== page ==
CNN host Anderson Cooper led a charge of pundits and ethics experts ripping Fox News personality Sean Hannity for failing to disclose legal ties to Michael Cohen when reporting about President Trump's personal attorney.
Hannity reported on last week's FBI raid on Cohen's office "as if he had absolutely no connection to the story," Cooper said Monday night on Anderson Cooper 360.
“No disclosure, no disclaimer, not even a casual mention that, ‘Oh yeah, this guy also represents me in some form or fashion,'" Cooper said.
Hannity has been scathing in his criticism of the raid as well as special counsel Robert Mueller's investigation into alleged Russian interference in the U.S. presidential election.
"What that means is that Mueller's witch-hunt investigation is now a runaway train that is clearly careening off the tracks," Hannity said of the raid.
Cohen has drawn the spotlight after acknowledging he paid porn actress Stormy Daniels $130,000 for her silence in the days before the 2016 presidential election. His lawyers revealed Hannity's connection to their client in federal court Monday. Pressed by a judge, the lawyers revealed that Hannity was a client of Cohen but had asked that the information not be revealed.
Hannity downplayed his "brief discussions" with Cohen, saying he never paid legal fees nor was he billed. But he acknowledged that he "assumed those conversations to be confidential."
“He seems to be saying, ‘I wasn’t really a client of attorney Michael Cohen’s, but our conversations were confidential because he is an attorney and I am his client,” Cooper said.
Cooper made reference to the Fox News motto in summing up his view of Hannity's ethical conundrum.
"Not disclosing a business or legal relationship with someone you reported on ... doesn't sound either fair or balanced," Cooper said.
Fox News issued a statement saying it was not aware of Hannity's "informal relationship with Michael Cohen" and was surprised by the revelation in court.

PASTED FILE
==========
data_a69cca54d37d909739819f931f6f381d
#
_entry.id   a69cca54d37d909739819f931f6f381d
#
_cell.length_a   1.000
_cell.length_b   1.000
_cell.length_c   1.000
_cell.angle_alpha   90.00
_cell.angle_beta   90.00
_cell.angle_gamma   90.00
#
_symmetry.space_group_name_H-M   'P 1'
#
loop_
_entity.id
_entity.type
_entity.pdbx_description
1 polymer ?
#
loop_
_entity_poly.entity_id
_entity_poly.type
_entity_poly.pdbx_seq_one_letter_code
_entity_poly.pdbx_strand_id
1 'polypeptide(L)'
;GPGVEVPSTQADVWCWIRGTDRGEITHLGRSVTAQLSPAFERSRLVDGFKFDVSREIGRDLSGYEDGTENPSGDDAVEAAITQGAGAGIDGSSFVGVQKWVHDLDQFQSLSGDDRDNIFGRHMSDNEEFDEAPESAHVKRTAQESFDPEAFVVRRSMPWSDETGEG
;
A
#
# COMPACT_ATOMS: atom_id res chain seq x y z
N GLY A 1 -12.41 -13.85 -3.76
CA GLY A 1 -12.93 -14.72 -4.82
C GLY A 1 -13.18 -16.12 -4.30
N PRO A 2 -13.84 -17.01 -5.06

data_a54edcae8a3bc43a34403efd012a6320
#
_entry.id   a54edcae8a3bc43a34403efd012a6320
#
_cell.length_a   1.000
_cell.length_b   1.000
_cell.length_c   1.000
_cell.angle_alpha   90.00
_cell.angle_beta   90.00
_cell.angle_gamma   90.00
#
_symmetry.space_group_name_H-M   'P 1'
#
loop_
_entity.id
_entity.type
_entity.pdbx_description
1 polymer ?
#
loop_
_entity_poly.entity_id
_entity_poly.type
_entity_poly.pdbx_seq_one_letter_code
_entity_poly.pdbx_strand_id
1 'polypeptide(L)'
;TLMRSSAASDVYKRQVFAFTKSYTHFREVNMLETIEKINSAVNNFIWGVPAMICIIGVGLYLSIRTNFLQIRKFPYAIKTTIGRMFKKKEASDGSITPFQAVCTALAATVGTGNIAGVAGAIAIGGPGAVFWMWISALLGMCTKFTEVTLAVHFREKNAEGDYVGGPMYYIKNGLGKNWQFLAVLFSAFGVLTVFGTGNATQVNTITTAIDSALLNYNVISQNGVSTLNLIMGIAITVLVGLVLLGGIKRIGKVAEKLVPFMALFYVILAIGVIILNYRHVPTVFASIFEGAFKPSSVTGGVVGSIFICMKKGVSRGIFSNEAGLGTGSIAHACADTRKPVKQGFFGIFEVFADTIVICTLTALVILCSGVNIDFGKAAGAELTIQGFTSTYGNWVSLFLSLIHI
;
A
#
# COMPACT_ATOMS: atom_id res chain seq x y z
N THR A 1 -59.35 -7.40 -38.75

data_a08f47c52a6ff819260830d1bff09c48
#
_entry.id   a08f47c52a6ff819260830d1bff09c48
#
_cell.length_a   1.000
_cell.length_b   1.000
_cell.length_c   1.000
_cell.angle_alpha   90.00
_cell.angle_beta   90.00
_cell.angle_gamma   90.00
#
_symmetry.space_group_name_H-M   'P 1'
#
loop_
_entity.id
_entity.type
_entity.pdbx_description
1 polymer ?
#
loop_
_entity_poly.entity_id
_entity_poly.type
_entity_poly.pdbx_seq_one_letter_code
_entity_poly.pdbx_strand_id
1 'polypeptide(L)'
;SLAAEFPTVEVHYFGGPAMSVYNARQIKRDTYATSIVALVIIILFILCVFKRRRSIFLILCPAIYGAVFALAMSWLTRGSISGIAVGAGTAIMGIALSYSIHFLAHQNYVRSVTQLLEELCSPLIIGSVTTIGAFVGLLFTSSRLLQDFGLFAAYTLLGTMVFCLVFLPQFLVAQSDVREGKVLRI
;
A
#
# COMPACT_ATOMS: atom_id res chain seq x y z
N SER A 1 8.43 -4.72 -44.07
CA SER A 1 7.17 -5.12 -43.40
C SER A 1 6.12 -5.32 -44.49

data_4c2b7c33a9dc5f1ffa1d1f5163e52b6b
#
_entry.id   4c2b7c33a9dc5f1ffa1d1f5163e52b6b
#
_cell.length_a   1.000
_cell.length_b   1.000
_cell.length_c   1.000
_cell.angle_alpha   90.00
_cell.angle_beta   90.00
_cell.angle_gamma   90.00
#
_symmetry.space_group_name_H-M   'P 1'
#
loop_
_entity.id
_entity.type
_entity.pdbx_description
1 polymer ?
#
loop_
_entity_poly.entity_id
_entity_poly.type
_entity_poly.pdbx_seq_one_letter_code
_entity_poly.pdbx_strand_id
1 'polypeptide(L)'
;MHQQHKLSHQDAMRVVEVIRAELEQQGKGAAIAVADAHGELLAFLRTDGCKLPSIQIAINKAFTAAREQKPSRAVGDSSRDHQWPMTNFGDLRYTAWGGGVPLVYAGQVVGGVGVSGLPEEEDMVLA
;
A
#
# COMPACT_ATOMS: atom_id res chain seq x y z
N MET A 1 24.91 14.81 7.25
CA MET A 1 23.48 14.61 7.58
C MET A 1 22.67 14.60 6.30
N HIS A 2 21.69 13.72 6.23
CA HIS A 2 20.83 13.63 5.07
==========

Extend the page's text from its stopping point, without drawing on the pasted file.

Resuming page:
"We have reviewed the matter and spoken to Sean and he continues to have our full support," the statement said. Lawyer and pundit Alan Dershowitz, generally a Trump supporter, gently criticized Hannity on his own show.
"You were in a tough position," Dershowitz acknowledged. "A, you had to talk about Cohen, and, B, you didn’t want the fact that you had spoken with him to be revealed.”
But he told Hannity he should have revealed their legal connection.
Another Fox News pundit, Juan Williams, also took issue, suggesting on The Five that Hannity should have disclosed his connection with Cohen.
"Why, when Sean was on the air strongly an advocate for President Trump, was he not saying, 'Hey, I've got a relationship with the lawyer,'" Williams said. "I think that's a question."
At least some of Hannity's Fox colleagues were less critical. Tucker Carlson said Hannity had a right to try and defend his privacy.
“Sean Hannity is a talk show host. He’s not under investigation by anyone," Carlson said. "Who he hires as a lawyer is nobody’s business.”
The situation did not go unnoticed on Capitol Hill. Rep. Gerry Connolly, D-Va., tweeted that Hannity should be fired. "His word could never again be trusted given the fact that he consciously did not reveal this relationship," Connolly said.
Some journalism ethics experts also took issue with Hannity.
Nancy Whitmore, a Butler University professor who teaches media ethics, stressed that journalists basically work for the public. They are expected to pursue the truth regardless of whether they are an investigative reporter or conservative political commentator, she said.
"The fact that Hannity has not been transparent about the relationship is problematic regardless of whether he is a paying client or not," she said. "It signals to the audience that he has something to hide."
Indira Lakshmanan, journalism ethics chair for the Poynter Institute, said whether a news reporter or opinion journalist, rules are rules.
"This seems basic, something you learn in journalism school, at your high school newspaper or your very first job," she said. But she acknowledged that most of his viewers won't much care.
"People who believe in a certain commentator, Hannity or anybody else, believe in that person pretty much whatever ties they have," she said. "That commentator is supporting their world view."